That is exactly what the Nuggets did when they found a way to trade for the 24th pick to select RJ Hampton — who many believe should have been chosen by a team in the lottery — and all it took was a future first round pick which is lottery protected.
According to league sources, Denver sent a 2023 first round pick which is lottery protected. If that pick did not convey in 2023, it would remain lottery protected in 2024 and 2025. That is a small price to pay to obtain a chance to draft a player like Hampton.
Hampton is one of the most explosive guards in the draft. He is 6’5 and has a 6’7 wingspan, but pairs that with a lightning-quick first step and plenty of shake with the ball in his hands. He is still far from refined as a shooter, finisher, ball handler and playmaker, but he has the physical gifts and foundation to develop into a relentlessly threatening lead guard in time. Plus, his offensive capabilities go beyond playing with the ball in his hands. He is becoming a more instinctual cutter as he gets more repetitions and is learning the nuances of shooting off the catch.
On defense, he is very much so a work in progress. He has many bad defensive habits to break, has yet to figure out how to use his athletic ability to his benefit when defending, and still fails to get into a defensive stance from time to time.
Hampton was chosen entirely based on his upside and because he was falling in the draft which makes the parallels between the choice to draft Michael Porter Jr. and Bol Bol impossible to ignore. Denver knows it will be a while before Hampton is ready to contribute to a contending team on a regular basis, but the Nuggets have the benefit of time and a roster with four guards already locked into the rotation.
Denver gets an A- for this trade and selection because it costed them very little to select a player who could end up being a top-five player from this draft in the next few years. That is a great gamble by Connelly.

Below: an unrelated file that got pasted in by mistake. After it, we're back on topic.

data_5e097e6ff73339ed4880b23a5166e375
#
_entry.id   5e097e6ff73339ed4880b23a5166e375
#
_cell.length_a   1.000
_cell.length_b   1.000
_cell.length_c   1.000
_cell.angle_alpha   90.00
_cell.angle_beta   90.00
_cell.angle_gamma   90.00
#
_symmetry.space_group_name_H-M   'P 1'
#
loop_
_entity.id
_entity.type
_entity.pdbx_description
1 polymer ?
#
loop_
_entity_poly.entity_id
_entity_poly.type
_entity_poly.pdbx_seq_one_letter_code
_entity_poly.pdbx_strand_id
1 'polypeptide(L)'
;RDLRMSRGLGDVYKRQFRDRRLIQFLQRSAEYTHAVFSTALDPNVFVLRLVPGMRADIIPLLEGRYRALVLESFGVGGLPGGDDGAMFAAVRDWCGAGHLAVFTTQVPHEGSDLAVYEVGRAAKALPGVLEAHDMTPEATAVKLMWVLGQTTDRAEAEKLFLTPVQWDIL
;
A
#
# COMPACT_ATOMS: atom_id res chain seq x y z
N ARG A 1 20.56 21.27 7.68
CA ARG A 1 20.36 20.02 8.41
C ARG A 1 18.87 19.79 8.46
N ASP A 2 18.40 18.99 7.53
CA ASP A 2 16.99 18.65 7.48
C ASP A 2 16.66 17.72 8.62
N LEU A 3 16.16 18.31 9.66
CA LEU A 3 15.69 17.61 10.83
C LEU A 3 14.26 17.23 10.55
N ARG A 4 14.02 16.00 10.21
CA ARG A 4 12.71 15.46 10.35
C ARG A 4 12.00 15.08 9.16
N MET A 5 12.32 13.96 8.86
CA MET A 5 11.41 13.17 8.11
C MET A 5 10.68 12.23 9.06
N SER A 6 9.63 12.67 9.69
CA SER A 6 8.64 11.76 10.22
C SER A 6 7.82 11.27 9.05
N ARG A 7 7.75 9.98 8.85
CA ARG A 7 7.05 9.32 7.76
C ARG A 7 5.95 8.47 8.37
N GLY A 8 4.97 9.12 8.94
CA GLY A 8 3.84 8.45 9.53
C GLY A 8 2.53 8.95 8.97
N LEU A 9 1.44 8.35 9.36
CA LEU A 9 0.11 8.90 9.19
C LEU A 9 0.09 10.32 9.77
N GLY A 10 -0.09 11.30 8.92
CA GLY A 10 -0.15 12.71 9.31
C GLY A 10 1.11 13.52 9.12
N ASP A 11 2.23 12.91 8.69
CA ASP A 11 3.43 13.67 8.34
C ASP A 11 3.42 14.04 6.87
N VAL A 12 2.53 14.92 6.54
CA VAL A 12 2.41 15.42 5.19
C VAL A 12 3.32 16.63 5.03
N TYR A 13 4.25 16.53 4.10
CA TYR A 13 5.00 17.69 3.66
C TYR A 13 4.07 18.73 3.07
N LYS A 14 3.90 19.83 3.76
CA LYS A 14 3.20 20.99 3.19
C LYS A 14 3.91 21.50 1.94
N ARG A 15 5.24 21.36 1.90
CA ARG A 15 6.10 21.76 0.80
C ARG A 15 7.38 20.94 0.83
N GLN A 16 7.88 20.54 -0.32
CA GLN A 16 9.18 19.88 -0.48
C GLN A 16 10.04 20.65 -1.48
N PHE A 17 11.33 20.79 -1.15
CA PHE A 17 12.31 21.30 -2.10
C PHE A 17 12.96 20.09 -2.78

Denver signs undrafted bucket-getter Markus Howard to a two-way contract
Pretty much right after the second round of the draft had finished, a source confirmed that the Nuggets were already agreeing to a deal in principle with Marquette’s Markus Howard to join the Nuggets on a two-way contract. Harrison Wind of DNVR was first on the report. The deal cannot be completed until free agency begins, but it has been agreed to by both parties.
Howard is a volume scorer through and through. He finished his four-year college career as Marquette’s all-time leading scorer while also leading the nation in scoring as a senior with an incredible 27.8 points per game. He is a fearless shooter who averaged over 10 three-point attempts per game while making 41.2% of those looks.
The biggest issue with Howard is that he is only 5’11 and struggles to contribute outside of scoring. Over his four years of collegiate basketball, Howard amassed 392 assists, but turned the ball over 380 times and consistently posted a near-1:1 assist-to-turnover ratio. Plus, his lack of size immediately makes him a problematic defender.
Still, getting a bucket-getter like Howard as an undrafted two-way contract player is a gigantic win for a Nuggets team that is entering the 2020-21 season without much rest. Howard has the capabilities to give the Nuggets a scoring lift in an emergency and still has plenty of skills to work on giving him more upside than most seniors.
His size is why he was not drafted, but his skill level may allow him to build himself a decent career in the NBA. Because of those that and the fact that he is on a two-way contract, the Nuggets get another solid grade.